How to Have Effective Career Conversations with Your Manager
Lindsey worked in the food industry for years before a conversation with a relative started the dialogue about a career change. “I was working for a restaurant, catering and bartending and such,” remembers Lindsey (right, below). “I loved it but the hours were tough and it was draining on me. Fittingly, it was a conversation with my aunt, who also works at Citizens Bank, that persuaded me it might be time for a career change.”
After touching up her resume and exploring a number of opportunities, Lindsey secured a job at Citizens in the Collections Recovery group, which helps customers who are experiencing severe financial difficulties to find solutions that will help get them out of debt. Lindsey jumped excitedly into the role, determined to excel in her new craft.
Despite being new to the banking industry and facing a steep learning curve, Lindsey picked up tricks of the trade very quickly and soon began to shine in her role – particularly in the area of coaching and assisting her fellow colleagues. After only eight months on the job, Lindsey was promoted to a Supervisor Closer and she became increasingly involved with the onboarding of new colleagues and subsequent career conversations with them. Then, after a talk with her manager, she was promoted to a Recovery Manager in January of 2018.
Now in a management role, Lindsey tries to bring it back full circle by having regular conversations with her team members about ways they can grow their careers. Having been on both sides of the table, she has unique insight into how best to navigate it. Here are her tips and best practices for having effective career conversations with managers:
- Identify your strengths and weaknesses, reinforce your strengths: "Before your conversation, identify some of your strengths and some of your areas you think you need improvement,” explains Lindsey. “Then, talk to your manager about your strong suits and how you think you can better leverage them. Oftentimes, your manager will be quick to point out opportunities where your talents can be best utilized."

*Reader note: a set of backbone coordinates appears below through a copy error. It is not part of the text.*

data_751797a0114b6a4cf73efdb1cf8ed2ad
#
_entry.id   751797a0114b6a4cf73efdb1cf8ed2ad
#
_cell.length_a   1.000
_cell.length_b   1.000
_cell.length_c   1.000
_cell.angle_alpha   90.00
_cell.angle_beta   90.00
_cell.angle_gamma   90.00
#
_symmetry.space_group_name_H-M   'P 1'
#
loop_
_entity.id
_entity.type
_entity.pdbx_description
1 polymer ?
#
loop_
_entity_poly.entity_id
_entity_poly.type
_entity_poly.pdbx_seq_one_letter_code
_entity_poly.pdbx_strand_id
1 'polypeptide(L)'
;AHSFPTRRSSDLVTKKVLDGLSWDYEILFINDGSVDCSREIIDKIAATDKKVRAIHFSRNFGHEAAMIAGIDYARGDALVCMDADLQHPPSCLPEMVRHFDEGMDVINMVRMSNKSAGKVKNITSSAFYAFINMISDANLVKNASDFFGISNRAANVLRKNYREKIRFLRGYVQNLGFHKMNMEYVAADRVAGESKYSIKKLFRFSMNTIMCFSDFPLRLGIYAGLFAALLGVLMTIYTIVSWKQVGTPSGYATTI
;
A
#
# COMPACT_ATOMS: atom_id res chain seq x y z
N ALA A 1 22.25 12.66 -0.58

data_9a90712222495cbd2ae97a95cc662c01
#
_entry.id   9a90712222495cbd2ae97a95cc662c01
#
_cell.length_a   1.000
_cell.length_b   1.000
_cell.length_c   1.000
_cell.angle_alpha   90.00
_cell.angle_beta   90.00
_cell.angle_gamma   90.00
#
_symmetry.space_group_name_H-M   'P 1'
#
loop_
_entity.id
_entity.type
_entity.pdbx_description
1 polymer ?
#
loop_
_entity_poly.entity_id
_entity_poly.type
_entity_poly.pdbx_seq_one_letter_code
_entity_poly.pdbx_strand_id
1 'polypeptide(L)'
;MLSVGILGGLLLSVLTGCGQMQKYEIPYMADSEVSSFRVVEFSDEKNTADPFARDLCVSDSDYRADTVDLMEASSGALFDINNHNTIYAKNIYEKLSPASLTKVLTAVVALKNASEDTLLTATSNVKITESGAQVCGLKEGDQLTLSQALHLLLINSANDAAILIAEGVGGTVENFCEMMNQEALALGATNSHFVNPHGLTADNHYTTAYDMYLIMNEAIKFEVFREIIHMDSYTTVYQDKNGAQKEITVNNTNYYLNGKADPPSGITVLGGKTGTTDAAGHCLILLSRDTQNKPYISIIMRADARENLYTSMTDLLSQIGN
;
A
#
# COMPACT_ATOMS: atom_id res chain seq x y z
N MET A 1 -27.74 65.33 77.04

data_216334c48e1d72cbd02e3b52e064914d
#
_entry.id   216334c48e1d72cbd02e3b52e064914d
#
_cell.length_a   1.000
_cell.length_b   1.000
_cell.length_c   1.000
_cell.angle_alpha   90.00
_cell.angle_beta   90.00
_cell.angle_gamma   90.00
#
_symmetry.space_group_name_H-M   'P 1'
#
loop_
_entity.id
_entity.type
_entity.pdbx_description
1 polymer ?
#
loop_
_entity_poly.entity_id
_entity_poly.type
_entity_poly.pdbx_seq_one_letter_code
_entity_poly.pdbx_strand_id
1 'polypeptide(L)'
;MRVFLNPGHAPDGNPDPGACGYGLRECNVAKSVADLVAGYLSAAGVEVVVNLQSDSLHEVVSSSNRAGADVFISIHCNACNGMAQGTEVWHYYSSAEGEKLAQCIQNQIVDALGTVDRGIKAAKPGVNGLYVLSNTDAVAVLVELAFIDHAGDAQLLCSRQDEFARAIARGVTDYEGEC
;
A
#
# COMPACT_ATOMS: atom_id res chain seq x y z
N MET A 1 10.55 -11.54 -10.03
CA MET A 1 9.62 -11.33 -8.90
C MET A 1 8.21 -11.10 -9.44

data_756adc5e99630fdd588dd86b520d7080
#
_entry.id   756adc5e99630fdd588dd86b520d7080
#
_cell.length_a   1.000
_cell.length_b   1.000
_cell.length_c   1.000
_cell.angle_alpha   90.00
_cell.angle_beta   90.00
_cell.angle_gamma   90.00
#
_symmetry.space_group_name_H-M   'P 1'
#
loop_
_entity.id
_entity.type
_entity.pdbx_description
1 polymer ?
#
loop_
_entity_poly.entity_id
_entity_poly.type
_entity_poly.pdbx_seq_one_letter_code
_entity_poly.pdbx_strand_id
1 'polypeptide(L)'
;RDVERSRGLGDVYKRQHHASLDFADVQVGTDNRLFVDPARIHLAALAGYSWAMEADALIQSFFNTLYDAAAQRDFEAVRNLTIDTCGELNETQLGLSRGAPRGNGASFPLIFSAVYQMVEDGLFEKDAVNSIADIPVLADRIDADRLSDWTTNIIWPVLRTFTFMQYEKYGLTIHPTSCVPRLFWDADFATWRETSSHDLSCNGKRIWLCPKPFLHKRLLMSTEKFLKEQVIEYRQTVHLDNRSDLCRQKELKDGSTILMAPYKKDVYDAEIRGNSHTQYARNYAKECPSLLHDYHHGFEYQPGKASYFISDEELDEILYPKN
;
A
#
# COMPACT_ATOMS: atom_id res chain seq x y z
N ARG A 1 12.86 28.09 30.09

- Focus on your aspirations, your values and motivations, and your career goals: "It's a helpful exercise to reflect on where you want to take your career and where you think your skills can be put to best use, before your discussion with your manager,” suggests Lindsey. “This will help ensure the conversation stays focused on you and your career aspirations, rather than any job dissatisfaction you may be having."
- Inquire what specific actions or milestones you must complete in order to reach your objective: "Once you’ve honed in on your goals more,” explains Lindsey, "Ask your manager, ‘What do I need to do in the next 6-12 months to get achieve my career objective?’ Setting specific actionable tasks and a timeframe help keep both you and your manager accountable for the next steps in your career."
- Don’t be afraid to ask for a contact or a job shadow in another line of business: “Managers, particularly those who have been with the company for some time, have numerous contacts within the organization,” Lindsey observes. “Don’t be afraid to ask for a job shadow opportunity. Hands-on experience like that can give you great insight into a role and whether or not it may be for you.”
Learn more about Citizens Bank colleagues, like Lindsey, and the ways they are growing their careers with us.
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